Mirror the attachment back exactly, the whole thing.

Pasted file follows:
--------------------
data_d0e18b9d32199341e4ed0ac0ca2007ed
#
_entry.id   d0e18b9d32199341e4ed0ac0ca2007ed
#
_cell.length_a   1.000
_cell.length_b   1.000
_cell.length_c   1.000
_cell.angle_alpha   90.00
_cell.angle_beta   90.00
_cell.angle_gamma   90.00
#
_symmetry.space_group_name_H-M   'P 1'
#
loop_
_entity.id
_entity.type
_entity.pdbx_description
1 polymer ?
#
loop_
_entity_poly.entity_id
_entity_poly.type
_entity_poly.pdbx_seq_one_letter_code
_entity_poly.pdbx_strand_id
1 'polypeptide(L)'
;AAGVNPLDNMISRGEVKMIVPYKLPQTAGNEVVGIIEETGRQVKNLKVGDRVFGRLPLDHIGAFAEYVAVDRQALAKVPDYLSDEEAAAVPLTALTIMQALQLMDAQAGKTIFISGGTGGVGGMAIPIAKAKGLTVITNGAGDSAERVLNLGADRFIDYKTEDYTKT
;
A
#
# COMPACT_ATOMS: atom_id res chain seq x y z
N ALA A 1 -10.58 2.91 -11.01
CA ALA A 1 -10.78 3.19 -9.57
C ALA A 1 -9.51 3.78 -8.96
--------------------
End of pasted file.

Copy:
data_d0e18b9d32199341e4ed0ac0ca2007ed
#
_entry.id   d0e18b9d32199341e4ed0ac0ca2007ed
#
_cell.length_a   1.000
_cell.length_b   1.000
_cell.length_c   1.000
_cell.angle_alpha   90.00
_cell.angle_beta   90.00
_cell.angle_gamma   90.00
#
_symmetry.space_group_name_H-M   'P 1'
#
loop_
_entity.id
_entity.type
_entity.pdbx_description
1 polymer ?
#
loop_
_entity_poly.entity_id
_entity_poly.type
_entity_poly.pdbx_seq_one_letter_code
_entity_poly.pdbx_strand_id
1 'polypeptide(L)'
;AAGVNPLDNMISRGEVKMIVPYKLPQTAGNEVVGIIEETGRQVKNLKVGDRVFGRLPLDHIGAFAEYVAVDRQALAKVPDYLSDEEAAAVPLTALTIMQALQLMDAQAGKTIFISGGTGGVGGMAIPIAKAKGLTVITNGAGDSAERVLNLGADRFIDYKTEDYTKT
;
A
#
# COMPACT_ATOMS: atom_id res chain seq x y z
N ALA A 1 -10.58 2.91 -11.01
CA ALA A 1 -10.78 3.19 -9.57
C ALA A 1 -9.51 3.78 -8.96